JL: Are you going to specialise exclusively in graphite or do you have other plans and interests?
MD: As it stands I work exclusively in Graphite but I have worked with Acrylics and pastels before. I don't really get on with pastels but I loved using Acrylics and hope to do some more Acrylic work in the future. I also feel that expanding on what mediums I use will give me better opportunities and make me more versatile as an artist. At the moment I intend to keep concentrating on my Graphite work in order to build up my portfolio and once that's done then I'll put a bit more focus on Acrylics.
JL: You put many hours into a given work. Do you see this as a problem from a commercial point of view? I mean, how do you make a trade off between commercial productivity and just letting it flow at a natural rate?
MD: Indeed I do put many hours into my drawings. Infact, my last drawing took close to 150 hours to complete. I'm not the quickest drawer in the world anyway but I'm such a perfectionist that this adds to the time that a drawing takes to complete. Everytime I start a new drawing I think to myself that I won't allow myself to get too intricate but I never manage to do that. I generally need to learn to improve on the time that my drawings take but without compromising the quality of my work. I think I will be able to speed up but it's all a learning process and will take me time to get comfortable with working faster. Also, taking so much time on a drawing isn't practical from a commercial point of view as 'time = money'. If I can produce more drawings over a shorter period of time then I will have the opportunity to make more money as it just doesn't make good business sense to put so much time into something that people wouldn't be willing to pay for if I had to charge an hourly rate (not that I'm sure how to price myself anyway) but like I said, I'm still learning and as it stands I don't currently make money from my drawings anyway.
JL: Have you been approached by any interesting sources for commission work and so on?
MD: In short, no. Many people have looked at my drawings and are pretty gobsmacked when they realise that something's a drawing and not a photo as they initially thought but no, nobody (other than one person) has requested any commissions from me. Hopefully someday they will but to be honest I don't really advertise or say that I'm available for commissions. I also figure that people currently have less money to spend on non-essentials such as a drawing due to recessions etc,. I'm also wary of doing commissions as I worry that I may not enjoy drawing them as much. I noticed whilst drawing my only commission that I just wasn't bonding with the drawing because it was a picture chosen by the client. I had no real creative leeway like I would have if I was drawing from my own reference or from my own ideas and imagination. I guess it has to be a compromise sometimes and that I'll have to give up being creative on the occasions that a commission may come my way.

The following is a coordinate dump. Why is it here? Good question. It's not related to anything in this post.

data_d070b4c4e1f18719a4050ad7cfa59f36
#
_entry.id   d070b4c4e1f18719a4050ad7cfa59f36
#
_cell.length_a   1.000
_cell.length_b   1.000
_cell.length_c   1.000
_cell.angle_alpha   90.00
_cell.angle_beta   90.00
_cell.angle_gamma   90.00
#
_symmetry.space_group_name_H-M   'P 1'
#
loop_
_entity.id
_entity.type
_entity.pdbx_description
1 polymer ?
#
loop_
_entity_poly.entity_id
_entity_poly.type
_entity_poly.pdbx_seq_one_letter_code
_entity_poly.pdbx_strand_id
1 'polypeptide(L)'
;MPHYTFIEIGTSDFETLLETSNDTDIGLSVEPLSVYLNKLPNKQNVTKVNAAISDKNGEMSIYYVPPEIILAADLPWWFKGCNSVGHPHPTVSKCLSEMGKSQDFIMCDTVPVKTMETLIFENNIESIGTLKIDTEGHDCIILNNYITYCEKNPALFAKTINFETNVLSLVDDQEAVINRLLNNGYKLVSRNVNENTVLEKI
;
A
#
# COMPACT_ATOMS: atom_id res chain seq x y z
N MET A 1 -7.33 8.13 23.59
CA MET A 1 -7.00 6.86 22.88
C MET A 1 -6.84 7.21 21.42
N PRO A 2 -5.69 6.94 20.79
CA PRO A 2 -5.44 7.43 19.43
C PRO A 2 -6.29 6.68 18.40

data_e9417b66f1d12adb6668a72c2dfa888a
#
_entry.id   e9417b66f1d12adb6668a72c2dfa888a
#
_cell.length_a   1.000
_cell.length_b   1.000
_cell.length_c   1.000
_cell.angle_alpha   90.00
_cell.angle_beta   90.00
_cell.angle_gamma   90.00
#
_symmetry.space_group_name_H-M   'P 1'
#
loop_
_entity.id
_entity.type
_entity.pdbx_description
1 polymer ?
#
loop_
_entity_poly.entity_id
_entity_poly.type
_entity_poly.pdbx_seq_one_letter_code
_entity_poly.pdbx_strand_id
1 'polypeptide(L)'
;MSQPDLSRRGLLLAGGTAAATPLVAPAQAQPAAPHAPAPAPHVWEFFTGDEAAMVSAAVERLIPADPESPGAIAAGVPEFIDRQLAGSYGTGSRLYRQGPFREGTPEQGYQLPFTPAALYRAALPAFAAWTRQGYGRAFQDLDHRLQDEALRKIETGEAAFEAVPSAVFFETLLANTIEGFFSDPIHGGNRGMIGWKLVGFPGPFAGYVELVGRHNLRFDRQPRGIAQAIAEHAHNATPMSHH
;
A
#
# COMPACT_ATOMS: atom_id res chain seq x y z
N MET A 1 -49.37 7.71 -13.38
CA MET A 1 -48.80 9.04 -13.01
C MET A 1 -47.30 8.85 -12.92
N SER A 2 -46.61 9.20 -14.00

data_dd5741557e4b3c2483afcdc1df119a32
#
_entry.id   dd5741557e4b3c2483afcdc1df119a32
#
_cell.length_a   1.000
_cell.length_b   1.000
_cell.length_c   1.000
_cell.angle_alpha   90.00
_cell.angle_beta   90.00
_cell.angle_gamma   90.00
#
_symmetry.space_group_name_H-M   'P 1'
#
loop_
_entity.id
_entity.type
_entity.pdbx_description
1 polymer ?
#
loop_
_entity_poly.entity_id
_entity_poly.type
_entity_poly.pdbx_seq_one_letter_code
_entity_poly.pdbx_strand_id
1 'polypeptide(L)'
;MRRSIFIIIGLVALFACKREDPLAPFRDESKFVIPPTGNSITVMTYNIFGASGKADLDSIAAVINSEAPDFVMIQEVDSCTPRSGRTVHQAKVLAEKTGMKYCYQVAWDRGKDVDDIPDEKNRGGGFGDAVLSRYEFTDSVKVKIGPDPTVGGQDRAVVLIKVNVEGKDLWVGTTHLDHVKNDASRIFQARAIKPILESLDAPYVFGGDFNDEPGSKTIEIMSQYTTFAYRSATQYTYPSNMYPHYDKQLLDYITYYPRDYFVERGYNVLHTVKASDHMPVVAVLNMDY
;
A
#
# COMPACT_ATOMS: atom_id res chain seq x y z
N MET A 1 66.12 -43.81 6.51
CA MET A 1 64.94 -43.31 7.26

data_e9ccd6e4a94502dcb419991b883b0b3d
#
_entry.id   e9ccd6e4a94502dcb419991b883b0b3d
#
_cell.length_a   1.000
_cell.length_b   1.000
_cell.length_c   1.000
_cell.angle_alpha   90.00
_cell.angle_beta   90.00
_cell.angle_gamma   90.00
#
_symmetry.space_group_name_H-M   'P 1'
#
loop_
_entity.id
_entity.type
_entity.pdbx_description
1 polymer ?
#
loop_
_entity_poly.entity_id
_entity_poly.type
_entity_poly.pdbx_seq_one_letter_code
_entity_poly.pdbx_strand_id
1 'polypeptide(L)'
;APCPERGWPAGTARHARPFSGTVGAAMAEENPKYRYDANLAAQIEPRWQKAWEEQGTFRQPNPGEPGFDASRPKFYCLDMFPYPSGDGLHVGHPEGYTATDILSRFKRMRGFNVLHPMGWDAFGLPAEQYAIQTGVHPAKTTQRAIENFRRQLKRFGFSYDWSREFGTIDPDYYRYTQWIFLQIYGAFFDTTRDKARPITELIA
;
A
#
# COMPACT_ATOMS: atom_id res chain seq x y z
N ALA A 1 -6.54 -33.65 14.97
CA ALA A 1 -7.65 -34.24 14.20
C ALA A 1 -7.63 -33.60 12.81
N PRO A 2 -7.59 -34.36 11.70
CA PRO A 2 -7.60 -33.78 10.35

JL: Thank you so much for your time. Is there any advice that you could offer to other graphite specialists out there?
MD: I don't really have any advice with regards to marketing or selling work as I'm only learning that now myself but in terms of advice to do with techniques, then yes, I can make suggestions based on what works for me.
Firstly, these are things that work for me and may not work for others.
I never/rarely blend my drawings although I did once. I've found that using the 'circulism' technique is my preferred method of drawing, although this technique takes quite long, hence why some drawings take me 100+ hours. By using this technique I'm able to get a smooth look but not an unnaturally smooth look. It's perfect for drawing skin as it gives the impression of tiny pores.
If I do ever blend then it's usually only very tiny areas and I use a tortillion, very lightly, for this. When using the tortillon I also use the circulism [a.k.a. circularism] technique as it gives a more natural looking smoothness in my opinion.
I think the blending advice is sound. You pointed to a tutorial at Duey's Drawings. And I've got one in this blog too.
Well good luck with your career!
(C) Jeremy Lee 2010, all rights reserved.
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spOOk's art is owned by Jeremy. He has practiced drawing and painting for about 40 years, and might get good at it one day. spOOk's art is focused on graphite portraits.